From his discussions of his Figures 7 and 2 ("Exxon Systematics"), Berthault seems to realize that lithologically uniform beds of sediment do not necessarily have uniform ages. Again, this concept is not new. Berthault has rediscovered the fundamental differences between rock and time correlation, which have been presented for many decades in most undergraduate historical geology textbooks (e.g., Mintz, 1977, chapter 9).
DEPOSITION OF THE TONTO GROUP
In A New Approach, Berthault attempts to "apply" his principles to explain how the Tonto Group of the Grand Canyon region could hypothetically form during "Noah's Flood". The ideas and diagrams are largely taken from Austin (1994, p. 67-70).
The Tonto Group of the Grand Canyon region consists of the Tapeats Sandstone, Bright Angel Shale and Muav Limestone. According to Berthault, geologists conclude that the formations represent at least 70 million years of deposition. Detailed reviews of the geology of these and associated formations at Young Earth Creationism and the Geology of the Grand Canyon: Part 1: The Geology of the Colorado Plateau and Van Till et al. (1988, chapter 6) demonstrate that their origins are incompatible with a rapid and violent "Genesis Flood". , the Bright Angel Shale contains a number of thin, but coarse-grained, conglomerates. While such features could periodically develop over geologic time, how could these gravelly layers form in the MIDDLE of Berthault's rapid "Flood-based sediment sorting process"? Furthermore, there are sections of the Bright Angel Shale where the materials become coarser rather than finer moving UPWARD in the formation. How is this consistent with the origin of "Zone 5" in Austin and Berthault's Figure 14? Fossils of brachiopods and other sessile animals are also present in the Tonto Group. How could organisms live and build burrows in such rapidly deposited sediments? Also, if "Noah's Flood" transported the brachiopods into the formations, how would relatively large brachiopods get sorted with finer grained sediments? Why aren't they with the gravels? In contrast to the oversimplified and inadequate explanations for the origin of the Tonto Group provided by YECs Berthault and Austin (1994), Strahler (1987, chapter 31) and Young Earth Creationism and the Geology of the Grand Canyon by Jon Woolf contain accurate and detailed descriptions of the geologic history of the Canyon.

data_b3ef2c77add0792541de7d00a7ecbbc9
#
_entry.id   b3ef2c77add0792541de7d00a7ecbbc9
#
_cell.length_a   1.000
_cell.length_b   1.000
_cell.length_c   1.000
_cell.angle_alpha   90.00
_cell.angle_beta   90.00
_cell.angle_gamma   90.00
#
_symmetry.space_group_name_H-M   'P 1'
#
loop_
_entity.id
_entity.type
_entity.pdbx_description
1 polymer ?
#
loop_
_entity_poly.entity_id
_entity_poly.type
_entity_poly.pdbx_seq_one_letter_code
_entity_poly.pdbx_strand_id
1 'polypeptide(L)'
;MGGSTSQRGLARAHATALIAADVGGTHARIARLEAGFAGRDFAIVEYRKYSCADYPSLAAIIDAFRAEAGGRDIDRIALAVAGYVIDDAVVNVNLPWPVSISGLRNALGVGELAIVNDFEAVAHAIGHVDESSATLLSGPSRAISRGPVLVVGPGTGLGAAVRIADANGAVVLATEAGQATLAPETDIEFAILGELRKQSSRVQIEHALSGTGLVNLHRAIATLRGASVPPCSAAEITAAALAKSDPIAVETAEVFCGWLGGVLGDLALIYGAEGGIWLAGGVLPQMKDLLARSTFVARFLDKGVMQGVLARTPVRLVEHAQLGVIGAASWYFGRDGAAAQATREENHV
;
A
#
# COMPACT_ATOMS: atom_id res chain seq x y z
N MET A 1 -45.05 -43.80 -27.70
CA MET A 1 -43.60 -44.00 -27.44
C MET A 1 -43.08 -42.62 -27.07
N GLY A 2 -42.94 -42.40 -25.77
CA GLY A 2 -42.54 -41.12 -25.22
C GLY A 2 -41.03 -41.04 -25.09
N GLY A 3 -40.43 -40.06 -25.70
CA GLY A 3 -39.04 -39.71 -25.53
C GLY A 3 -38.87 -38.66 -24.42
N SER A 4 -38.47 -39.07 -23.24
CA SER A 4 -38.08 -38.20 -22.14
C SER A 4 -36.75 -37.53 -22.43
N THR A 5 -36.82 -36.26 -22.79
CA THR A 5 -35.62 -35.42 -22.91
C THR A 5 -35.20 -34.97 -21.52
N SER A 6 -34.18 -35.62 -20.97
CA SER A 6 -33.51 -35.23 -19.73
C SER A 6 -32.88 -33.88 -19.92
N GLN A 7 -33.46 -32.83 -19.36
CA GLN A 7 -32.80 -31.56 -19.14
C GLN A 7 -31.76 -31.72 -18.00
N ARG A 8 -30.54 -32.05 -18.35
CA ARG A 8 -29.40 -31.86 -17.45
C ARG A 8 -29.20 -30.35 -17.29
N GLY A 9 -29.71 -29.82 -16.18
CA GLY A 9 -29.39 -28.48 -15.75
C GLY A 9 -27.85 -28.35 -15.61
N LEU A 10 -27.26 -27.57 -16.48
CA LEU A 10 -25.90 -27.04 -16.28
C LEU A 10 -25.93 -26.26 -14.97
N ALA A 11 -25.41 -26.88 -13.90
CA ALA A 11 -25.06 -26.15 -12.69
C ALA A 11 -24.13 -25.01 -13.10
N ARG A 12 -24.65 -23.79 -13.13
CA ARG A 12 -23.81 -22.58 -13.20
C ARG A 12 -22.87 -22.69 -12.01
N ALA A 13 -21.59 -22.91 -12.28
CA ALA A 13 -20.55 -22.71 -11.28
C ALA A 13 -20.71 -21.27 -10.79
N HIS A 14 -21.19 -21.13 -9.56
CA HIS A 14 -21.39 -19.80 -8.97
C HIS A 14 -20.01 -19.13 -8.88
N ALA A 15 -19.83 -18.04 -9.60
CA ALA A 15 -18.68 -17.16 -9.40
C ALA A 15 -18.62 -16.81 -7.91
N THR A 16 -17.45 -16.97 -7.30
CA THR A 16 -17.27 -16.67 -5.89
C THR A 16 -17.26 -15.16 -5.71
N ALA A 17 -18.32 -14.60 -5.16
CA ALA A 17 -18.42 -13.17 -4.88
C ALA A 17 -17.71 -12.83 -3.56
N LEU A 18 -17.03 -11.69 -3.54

Most of Berthault's "discoveries" are not new. Although Berthault's hard work is very interesting, he and his YEC colleagues are often unaware that geologists knew about these "discoveries" in sedimentology and field geology decades or even more than a century ago. In other cases, Berthault's ideas (such as his comprehension of Steno's Principles and uniformitarianism) are grossly outdated. Because YECs Berthault and Austin's views of the geological properties of the Tonto Group lack sufficient detail, their "Flood model" utterly fails to explain the origin of the Group.